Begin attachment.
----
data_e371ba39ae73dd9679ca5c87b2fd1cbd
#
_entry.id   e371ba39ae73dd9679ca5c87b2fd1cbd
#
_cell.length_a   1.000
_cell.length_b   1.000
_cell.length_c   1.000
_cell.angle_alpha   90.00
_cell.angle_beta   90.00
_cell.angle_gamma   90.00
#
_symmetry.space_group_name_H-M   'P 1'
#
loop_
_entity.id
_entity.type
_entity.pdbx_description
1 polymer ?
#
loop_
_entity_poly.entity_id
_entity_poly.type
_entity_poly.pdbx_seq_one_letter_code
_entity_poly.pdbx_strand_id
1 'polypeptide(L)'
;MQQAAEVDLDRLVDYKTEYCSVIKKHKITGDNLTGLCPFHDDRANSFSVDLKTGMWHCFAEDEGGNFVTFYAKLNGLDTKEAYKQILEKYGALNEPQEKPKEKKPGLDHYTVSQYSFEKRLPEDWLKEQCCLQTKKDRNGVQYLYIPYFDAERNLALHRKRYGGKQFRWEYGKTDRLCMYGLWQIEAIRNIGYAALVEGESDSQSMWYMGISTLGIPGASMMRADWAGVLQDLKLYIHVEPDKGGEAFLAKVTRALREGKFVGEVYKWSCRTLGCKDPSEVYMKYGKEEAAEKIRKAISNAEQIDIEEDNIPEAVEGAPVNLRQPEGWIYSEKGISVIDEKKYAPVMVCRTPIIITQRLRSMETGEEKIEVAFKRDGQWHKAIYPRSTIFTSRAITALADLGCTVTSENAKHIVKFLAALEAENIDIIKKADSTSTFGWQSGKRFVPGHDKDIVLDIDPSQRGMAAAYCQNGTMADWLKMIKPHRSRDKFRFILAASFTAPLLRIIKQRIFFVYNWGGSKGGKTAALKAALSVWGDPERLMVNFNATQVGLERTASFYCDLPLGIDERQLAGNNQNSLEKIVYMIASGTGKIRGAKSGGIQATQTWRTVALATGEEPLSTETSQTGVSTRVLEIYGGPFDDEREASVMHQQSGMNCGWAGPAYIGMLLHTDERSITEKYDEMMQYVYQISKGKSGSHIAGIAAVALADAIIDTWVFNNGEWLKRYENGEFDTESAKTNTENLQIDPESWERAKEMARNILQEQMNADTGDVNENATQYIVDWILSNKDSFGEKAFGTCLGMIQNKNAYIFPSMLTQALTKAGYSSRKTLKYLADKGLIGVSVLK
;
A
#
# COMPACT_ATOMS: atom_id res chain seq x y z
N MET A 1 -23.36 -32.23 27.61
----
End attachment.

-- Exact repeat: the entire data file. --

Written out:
data_e371ba39ae73dd9679ca5c87b2fd1cbd
#
_entry.id   e371ba39ae73dd9679ca5c87b2fd1cbd
#
_cell.length_a   1.000
_cell.length_b   1.000
_cell.length_c   1.000
_cell.angle_alpha   90.00
_cell.angle_beta   90.00
_cell.angle_gamma   90.00
#
_symmetry.space_group_name_H-M   'P 1'
#
loop_
_entity.id
_entity.type
_entity.pdbx_description
1 polymer ?
#
loop_
_entity_poly.entity_id
_entity_poly.type
_entity_poly.pdbx_seq_one_letter_code
_entity_poly.pdbx_strand_id
1 'polypeptide(L)'
;MQQAAEVDLDRLVDYKTEYCSVIKKHKITGDNLTGLCPFHDDRANSFSVDLKTGMWHCFAEDEGGNFVTFYAKLNGLDTKEAYKQILEKYGALNEPQEKPKEKKPGLDHYTVSQYSFEKRLPEDWLKEQCCLQTKKDRNGVQYLYIPYFDAERNLALHRKRYGGKQFRWEYGKTDRLCMYGLWQIEAIRNIGYAALVEGESDSQSMWYMGISTLGIPGASMMRADWAGVLQDLKLYIHVEPDKGGEAFLAKVTRALREGKFVGEVYKWSCRTLGCKDPSEVYMKYGKEEAAEKIRKAISNAEQIDIEEDNIPEAVEGAPVNLRQPEGWIYSEKGISVIDEKKYAPVMVCRTPIIITQRLRSMETGEEKIEVAFKRDGQWHKAIYPRSTIFTSRAITALADLGCTVTSENAKHIVKFLAALEAENIDIIKKADSTSTFGWQSGKRFVPGHDKDIVLDIDPSQRGMAAAYCQNGTMADWLKMIKPHRSRDKFRFILAASFTAPLLRIIKQRIFFVYNWGGSKGGKTAALKAALSVWGDPERLMVNFNATQVGLERTASFYCDLPLGIDERQLAGNNQNSLEKIVYMIASGTGKIRGAKSGGIQATQTWRTVALATGEEPLSTETSQTGVSTRVLEIYGGPFDDEREASVMHQQSGMNCGWAGPAYIGMLLHTDERSITEKYDEMMQYVYQISKGKSGSHIAGIAAVALADAIIDTWVFNNGEWLKRYENGEFDTESAKTNTENLQIDPESWERAKEMARNILQEQMNADTGDVNENATQYIVDWILSNKDSFGEKAFGTCLGMIQNKNAYIFPSMLTQALTKAGYSSRKTLKYLADKGLIGVSVLK
;
A
#
# COMPACT_ATOMS: atom_id res chain seq x y z
N MET A 1 -23.36 -32.23 27.61